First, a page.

Insulin resistance is a condition in which the body’s cells become less responsive to insulin. It can develop for a variety of reasons such as physical inactivity, obesity, an unbalanced diet with high amounts of processed foods, sleep deprivation, and chronic stress. Watch your weight, eat only whole foods, go to bed on time, and make exercise part of your healthy life! And if you are already overweight, use this as motivation to start making changes to your lifestyle to try and shift it. If you have symptoms of insulin resistance, always consult your doctor.

Hungry for knowledge? Here is more!

If you want to find out more about this topic, we recommend you read the book ‘The Obesity Code’ by Doctor Jason Fung. He is a specialist physician, nephrologist, and New York Times best-selling author. Dr. Fung has experience treating thousands of patients for decades and shares his insights on weight loss, diets, nutrition, type 2 diabetes reversal, and intermittent fasting.

book cover Obesity Code

The famous Doctor, Dr. Sten Ekberg, is a holistic doctor, former Olympic athlete, and nutritionist at his office, Wellness For Life, in Georgia, USA. He is a popular YouTuber as well. His very insightful YouTube channel has 2.3 mln subscribers. We strongly recommend watching his video about 10 secrets to reverse insulin resistance.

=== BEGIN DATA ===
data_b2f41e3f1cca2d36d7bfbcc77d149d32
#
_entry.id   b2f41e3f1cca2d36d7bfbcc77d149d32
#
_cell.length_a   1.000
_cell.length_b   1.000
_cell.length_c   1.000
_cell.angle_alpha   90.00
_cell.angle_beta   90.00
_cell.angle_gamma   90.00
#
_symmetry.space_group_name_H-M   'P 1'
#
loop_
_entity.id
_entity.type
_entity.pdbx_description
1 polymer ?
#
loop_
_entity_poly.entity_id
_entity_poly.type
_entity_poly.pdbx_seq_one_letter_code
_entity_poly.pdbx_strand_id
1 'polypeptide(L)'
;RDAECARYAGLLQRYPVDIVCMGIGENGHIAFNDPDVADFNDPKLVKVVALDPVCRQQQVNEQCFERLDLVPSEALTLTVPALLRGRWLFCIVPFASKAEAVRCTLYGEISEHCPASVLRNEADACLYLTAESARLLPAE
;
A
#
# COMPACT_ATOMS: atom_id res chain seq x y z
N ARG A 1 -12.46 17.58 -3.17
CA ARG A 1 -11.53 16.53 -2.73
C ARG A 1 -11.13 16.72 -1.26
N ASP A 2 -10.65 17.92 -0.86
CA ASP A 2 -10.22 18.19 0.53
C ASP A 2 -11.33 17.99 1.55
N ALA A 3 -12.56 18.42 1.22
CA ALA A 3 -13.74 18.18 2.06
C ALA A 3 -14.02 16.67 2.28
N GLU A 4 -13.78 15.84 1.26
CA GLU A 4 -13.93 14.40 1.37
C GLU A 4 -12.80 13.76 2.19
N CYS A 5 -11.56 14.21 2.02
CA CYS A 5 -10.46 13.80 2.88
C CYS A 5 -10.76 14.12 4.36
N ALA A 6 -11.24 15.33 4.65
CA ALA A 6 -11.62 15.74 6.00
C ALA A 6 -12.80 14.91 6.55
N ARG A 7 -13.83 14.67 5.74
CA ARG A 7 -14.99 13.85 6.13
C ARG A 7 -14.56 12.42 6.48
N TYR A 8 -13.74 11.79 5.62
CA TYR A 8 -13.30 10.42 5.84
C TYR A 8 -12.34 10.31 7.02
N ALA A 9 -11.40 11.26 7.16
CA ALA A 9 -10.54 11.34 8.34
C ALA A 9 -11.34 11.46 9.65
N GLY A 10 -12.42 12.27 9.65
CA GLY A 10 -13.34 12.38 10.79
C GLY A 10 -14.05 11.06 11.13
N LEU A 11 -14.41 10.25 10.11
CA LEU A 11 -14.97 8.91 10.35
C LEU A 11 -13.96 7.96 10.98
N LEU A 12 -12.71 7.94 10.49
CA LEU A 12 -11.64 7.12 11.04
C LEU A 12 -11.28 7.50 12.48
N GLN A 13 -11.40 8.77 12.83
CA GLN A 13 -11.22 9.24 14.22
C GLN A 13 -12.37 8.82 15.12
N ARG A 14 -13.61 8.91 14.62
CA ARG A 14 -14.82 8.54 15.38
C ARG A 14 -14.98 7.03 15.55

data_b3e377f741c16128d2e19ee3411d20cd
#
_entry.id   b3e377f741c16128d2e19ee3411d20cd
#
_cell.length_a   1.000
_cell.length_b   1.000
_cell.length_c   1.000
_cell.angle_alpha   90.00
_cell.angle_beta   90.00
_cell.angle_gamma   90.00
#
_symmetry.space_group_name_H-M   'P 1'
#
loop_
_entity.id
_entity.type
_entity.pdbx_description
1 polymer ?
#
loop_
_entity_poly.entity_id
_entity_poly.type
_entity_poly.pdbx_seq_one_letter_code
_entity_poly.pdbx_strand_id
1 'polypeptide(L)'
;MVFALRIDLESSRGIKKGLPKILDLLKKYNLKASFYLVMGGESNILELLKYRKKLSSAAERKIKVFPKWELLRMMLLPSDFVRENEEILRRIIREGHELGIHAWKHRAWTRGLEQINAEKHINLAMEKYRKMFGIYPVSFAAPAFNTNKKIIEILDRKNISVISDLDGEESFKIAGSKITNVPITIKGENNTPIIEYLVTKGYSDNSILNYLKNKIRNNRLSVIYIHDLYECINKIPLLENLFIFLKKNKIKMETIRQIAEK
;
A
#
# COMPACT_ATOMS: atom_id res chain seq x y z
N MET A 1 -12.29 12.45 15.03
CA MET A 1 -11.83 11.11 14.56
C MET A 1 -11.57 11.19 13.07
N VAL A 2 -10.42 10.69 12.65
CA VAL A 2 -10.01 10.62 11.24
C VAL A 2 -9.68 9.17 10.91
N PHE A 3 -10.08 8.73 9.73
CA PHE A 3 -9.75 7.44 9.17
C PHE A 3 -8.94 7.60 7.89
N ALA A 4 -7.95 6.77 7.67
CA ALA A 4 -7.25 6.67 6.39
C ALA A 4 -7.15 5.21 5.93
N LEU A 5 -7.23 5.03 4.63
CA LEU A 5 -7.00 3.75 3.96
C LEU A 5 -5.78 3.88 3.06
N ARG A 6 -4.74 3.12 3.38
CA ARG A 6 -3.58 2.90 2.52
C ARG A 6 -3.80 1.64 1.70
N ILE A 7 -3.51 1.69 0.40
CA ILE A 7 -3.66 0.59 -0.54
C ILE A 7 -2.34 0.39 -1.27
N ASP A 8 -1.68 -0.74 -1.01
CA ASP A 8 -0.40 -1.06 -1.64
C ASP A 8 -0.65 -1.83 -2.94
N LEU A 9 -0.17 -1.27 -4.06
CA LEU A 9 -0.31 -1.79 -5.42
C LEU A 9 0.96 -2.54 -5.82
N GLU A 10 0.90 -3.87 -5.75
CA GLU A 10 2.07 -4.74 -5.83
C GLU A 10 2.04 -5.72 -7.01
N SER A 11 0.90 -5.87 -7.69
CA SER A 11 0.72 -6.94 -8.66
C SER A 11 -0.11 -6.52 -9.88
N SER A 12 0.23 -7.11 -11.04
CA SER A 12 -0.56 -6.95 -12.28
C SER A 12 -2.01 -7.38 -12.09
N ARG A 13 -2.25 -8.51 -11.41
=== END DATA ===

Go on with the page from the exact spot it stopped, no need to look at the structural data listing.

Healthypedia FAQ

Insulin resistance is a condition where the body's cells become less responsive to insulin, a hormone that helps regulate blood sugar levels. This can lead to an increase in blood sugar levels and a range of health problems.

Insulin resistance can be caused by a range of factors, including genetics, lack of exercise, and certain medical conditions. Eating a diet high in sugar and processed carbohydrates can also contribute to insulin resistance.

In many cases, insulin resistance can be reversed through lifestyle changes, such as eating a healthy diet, exercising regularly, and losing weight. In some cases, medication may also be necessary to help manage insulin resistance.

You can reduce your risk of developing insulin resistance by maintaining a healthy weight, eating a balanced diet that is low in sugar and processed carbohydrates, and exercising regularly. Avoiding smoking and limiting alcohol consumption can also help reduce your risk.